Your browser is no longer supported

For the best possible experience using our website we recommend you upgrade to a newer version or another browser.

Your browser appears to have cookies disabled. For the best experience of this website, please enable cookies in your browser

We'll assume we have your consent to use cookies, for example so you won't need to log in each time you visit our site.
Learn more

Adonis calls for clarity on mayoral powers

  • 1 Comment

Lord Adonis has called for ministers to make a clear offer of the powers they would devolve to directly elected mayors ahead of the referendums in England’s largest cities next year.

Leading mayoral advocate Lord Adonis has called on ministers to make clear what powers they would devolve to directly elected mayors ahead of referendums in England’s largest cities next year.

The former Labour minister, who has led the Institute for Government’s recent work on the mayoral model, told LGC that holding referendums without this information would be “wrong”.

But Lord Adonis said despite the lack of clear direction from ministers, he still though cities should opt for the mayoral model on offer.

“They should have granted more power before the referendums, but do I think the mayoral model is worth going for on the current powers? Emphatically yes,” he said.

“The mayors take on the powers of the city council and those are very extensive, in particular, they completely encompass education, which is the single most important responsibility of local government.

“If you are the mayor of Liverpool the mayor of Birmingham, the mayor Manchester, you will be in charge of the reform of those city’s schools. There is no more important priority over the next ten years than raising the standard of education.

“In terms of other powers, for example, more regeneration powers, greater tax raising powers, and so on, directly elected mayors will campaign on those powers and they will be in a much stronger position to get them than existing councils because of the democratic mandate that mayors have.”

A consultation on which powers cities want devolved should the mayoral model be approved, said no decisions would be made until after the referendums. It said ministers wanted to hear from those who are elected as mayors before making a decision.

Lord Adonis said he would also have liked to have seen ministers put forward the option of a metro mayor – across city-regional areas - rather than limiting the model to a single authority mayor.

He said the problem was that ministers and cities saw the metro model mayoral model and the city mayoral model as an “either/or”, which was not the case.

“If you have a metro authority you would still of course have the city councils, just as in London”.

“London demonstrates not only the success of the metro mayor but also of the borough mayor. Now what do you want outside of London? In my view you need to see mayors of the cities and the creation of metro authorities - these aren’t either/or.

“What I hope will happen is that if you have the creation of city mayors next May that will lead to the creation of metro authorities that will also have mayors.”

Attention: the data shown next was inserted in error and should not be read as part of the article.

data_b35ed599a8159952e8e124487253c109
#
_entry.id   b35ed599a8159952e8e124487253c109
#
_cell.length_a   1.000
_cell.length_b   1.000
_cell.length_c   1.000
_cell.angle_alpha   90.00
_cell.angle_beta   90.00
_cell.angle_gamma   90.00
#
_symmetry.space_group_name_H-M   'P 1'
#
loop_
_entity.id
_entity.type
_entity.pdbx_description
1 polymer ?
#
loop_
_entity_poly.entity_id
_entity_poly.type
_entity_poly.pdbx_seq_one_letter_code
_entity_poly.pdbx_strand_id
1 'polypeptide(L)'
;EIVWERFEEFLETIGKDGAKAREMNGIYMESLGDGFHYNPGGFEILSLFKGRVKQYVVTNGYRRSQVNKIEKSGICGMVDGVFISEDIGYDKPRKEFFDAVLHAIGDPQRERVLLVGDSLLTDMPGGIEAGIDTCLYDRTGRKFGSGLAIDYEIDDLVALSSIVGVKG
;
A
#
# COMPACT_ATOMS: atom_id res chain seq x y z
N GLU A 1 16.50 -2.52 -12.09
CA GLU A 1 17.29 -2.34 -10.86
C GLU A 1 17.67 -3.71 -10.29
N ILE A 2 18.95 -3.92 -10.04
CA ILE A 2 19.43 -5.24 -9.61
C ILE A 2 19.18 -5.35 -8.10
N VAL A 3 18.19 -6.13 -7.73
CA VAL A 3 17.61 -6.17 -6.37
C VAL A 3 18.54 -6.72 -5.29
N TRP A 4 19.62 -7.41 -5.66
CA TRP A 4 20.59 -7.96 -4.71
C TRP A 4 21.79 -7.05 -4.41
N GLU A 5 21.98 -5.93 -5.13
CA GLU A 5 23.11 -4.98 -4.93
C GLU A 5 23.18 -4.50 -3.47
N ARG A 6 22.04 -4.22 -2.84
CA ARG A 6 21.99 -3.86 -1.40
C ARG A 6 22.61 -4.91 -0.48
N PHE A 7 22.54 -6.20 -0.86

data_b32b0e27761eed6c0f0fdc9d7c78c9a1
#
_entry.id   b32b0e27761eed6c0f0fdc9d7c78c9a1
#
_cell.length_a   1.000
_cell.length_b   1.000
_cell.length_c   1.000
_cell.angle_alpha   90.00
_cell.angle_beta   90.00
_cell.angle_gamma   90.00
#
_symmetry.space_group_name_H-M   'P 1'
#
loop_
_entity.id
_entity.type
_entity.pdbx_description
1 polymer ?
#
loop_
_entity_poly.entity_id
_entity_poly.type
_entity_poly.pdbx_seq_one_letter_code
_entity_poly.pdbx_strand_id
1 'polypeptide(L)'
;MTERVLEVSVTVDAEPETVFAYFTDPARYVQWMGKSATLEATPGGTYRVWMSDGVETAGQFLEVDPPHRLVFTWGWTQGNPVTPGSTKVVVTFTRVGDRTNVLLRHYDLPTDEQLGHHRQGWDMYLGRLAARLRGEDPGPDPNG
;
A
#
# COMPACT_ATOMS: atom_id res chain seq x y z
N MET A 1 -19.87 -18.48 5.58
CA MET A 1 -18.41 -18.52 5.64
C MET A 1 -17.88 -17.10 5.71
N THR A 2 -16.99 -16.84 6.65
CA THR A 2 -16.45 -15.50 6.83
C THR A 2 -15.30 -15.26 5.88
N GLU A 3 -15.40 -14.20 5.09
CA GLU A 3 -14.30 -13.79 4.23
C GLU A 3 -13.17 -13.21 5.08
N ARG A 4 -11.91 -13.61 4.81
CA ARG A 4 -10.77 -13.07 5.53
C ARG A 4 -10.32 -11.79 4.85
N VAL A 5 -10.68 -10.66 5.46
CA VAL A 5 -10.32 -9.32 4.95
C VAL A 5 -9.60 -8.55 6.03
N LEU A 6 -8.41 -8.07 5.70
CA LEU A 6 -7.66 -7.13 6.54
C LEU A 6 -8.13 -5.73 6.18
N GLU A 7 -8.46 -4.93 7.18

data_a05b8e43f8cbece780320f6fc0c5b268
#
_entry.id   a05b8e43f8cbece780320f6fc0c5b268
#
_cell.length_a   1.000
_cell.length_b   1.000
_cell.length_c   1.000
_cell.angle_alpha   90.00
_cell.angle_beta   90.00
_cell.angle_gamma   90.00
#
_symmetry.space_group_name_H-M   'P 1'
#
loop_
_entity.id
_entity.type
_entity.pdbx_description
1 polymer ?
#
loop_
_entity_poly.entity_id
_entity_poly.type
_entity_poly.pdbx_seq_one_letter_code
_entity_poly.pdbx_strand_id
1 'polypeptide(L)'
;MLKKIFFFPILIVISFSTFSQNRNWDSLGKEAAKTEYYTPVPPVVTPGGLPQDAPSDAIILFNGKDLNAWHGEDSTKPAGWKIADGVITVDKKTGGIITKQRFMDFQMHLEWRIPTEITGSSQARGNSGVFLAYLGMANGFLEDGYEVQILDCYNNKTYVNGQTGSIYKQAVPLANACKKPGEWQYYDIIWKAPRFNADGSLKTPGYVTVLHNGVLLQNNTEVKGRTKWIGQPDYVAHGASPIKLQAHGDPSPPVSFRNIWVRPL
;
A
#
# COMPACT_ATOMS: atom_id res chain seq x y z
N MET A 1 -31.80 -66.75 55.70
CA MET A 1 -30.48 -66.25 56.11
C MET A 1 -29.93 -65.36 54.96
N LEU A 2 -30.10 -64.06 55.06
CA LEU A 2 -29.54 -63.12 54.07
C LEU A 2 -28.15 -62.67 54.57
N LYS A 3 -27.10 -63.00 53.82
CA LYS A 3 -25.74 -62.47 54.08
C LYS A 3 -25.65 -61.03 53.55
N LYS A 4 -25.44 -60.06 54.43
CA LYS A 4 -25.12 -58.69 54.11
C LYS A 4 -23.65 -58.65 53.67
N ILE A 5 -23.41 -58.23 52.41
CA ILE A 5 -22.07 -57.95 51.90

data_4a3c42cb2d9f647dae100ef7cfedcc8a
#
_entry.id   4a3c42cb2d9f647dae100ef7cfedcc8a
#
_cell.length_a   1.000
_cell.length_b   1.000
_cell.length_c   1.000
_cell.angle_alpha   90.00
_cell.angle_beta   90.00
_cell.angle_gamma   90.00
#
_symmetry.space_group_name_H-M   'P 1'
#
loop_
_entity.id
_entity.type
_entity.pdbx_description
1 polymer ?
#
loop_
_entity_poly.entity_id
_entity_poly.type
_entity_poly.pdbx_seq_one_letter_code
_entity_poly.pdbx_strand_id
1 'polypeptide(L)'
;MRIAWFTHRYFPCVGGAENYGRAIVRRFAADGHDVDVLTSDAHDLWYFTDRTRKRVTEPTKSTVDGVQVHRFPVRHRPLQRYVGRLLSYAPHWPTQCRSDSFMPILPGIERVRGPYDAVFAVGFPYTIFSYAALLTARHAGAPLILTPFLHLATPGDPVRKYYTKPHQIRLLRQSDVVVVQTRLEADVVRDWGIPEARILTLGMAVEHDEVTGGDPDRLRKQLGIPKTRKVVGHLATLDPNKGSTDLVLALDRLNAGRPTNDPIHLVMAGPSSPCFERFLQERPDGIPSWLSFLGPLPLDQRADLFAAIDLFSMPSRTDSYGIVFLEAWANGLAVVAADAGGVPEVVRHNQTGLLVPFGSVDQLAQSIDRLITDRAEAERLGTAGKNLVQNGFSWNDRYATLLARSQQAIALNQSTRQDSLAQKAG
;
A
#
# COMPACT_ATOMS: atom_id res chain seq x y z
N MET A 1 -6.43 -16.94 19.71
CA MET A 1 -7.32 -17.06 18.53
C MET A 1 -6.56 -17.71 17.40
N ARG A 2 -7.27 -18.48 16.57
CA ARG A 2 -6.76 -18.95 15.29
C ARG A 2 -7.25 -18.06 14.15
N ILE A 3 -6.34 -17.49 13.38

He said there was “no reason” why all ten authorities in Greater Manchester, for example, “could have mayors if they so wished and you have a Greater Manchester mayor at the same time”.

He conceded that Manchester City Council had been an “exceptionally well led” city over the past ten years, with the combination of leader Sir Richard Leese (Lab) and chief executive Sir Howard Bernstein “hugely successful”.

“It is no accident that there is less of a debate in Manchester city about having a mayor than there is in other cities where the leadership has frankly been a lot weaker and less successful,” he said.

Lord Adonis added that he could foresee tensions arising between elected mayors and newly created elected police commissioners - a move he said he opposed - and that he hoped police commissioners would eventually become metro mayors.

“I don’t favour having the heads of individual public services elected. I think you want to join the public services together in the manner of London, where the mayor of London is responsible for police, transport, regeneration, and has a wider leadership role across the city.

“What I would hope might happen is if metro mayors are taken forward outside London then they could be merge in due course with the police commissioners.

“The most sensible thing, surely, would be to have mayor of Merseyside who is responsible for transport, for police and for regeneration across the whole of Merseyside and the same in Greater Manchester.

“But clearly, the first elections for police commissioners will take place and I still think it sensible to have city mayors alongside those police commissioners”.

  • 1 Comment

Readers' comments (1)

  • I agree with Andrew Adonis that it would make sense for major cities to follow the London example of having a 'metro mayor' with policing responsibilities, alongside borough leaders or mayors. The Coalition's decision to go for directly elected police commissioners, with separate electoral accountability from local government, is one of several that they will live to regret.

    Unsuitable or offensive? Report this comment

Have your say

You must sign in to make a comment

Please remember that the submission of any material is governed by our Terms and Conditions and by submitting material you confirm your agreement to these Terms and Conditions.

Links may be included in your comments but HTML is not permitted.